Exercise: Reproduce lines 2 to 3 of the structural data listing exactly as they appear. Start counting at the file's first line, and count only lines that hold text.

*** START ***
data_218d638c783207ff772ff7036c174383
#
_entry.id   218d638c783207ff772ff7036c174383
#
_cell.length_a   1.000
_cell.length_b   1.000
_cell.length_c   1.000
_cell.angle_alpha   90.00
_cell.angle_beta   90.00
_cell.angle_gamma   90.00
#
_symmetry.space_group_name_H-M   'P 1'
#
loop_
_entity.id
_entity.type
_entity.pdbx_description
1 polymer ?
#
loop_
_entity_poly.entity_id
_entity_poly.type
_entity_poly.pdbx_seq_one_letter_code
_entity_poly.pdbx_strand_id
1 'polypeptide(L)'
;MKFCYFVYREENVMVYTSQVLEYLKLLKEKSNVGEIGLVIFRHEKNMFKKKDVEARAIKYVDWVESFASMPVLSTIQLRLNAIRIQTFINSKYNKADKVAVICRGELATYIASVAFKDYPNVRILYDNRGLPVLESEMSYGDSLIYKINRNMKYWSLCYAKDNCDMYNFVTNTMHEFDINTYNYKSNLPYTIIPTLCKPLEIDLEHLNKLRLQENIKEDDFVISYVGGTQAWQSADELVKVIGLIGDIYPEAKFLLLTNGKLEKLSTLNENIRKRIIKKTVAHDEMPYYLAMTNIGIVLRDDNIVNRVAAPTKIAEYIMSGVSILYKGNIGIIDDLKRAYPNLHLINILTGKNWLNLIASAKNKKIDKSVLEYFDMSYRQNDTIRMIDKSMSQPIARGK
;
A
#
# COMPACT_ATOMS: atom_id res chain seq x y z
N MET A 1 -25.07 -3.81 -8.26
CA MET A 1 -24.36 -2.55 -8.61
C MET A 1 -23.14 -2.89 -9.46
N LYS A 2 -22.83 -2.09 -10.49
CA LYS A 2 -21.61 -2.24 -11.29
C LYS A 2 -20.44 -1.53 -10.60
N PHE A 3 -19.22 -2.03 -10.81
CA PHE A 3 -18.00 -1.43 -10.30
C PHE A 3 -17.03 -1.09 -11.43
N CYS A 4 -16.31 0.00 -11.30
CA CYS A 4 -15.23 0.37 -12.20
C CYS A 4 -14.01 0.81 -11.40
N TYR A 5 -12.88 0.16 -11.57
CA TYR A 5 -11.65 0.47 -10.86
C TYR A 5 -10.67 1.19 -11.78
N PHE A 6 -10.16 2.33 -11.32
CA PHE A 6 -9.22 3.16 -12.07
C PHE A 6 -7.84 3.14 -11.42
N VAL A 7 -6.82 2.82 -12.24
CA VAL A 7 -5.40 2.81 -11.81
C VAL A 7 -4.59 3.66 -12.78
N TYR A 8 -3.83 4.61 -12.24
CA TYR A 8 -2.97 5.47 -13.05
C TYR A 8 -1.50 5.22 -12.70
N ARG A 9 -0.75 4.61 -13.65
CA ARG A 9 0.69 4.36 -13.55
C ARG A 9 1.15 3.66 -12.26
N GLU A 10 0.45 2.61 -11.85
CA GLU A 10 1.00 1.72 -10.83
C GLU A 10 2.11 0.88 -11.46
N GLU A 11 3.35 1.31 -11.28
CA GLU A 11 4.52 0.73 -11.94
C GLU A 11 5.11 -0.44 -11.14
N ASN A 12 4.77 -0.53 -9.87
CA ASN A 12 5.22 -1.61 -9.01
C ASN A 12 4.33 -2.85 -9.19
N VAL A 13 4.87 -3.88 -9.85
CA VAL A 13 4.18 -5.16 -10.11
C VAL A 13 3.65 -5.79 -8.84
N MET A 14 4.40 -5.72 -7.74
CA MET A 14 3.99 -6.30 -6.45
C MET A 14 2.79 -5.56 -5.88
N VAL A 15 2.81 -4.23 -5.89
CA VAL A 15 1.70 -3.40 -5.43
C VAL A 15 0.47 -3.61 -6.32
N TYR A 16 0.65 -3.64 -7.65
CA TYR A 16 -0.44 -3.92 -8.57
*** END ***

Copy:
#
_entry.id   218d638c783207ff772ff7036c174383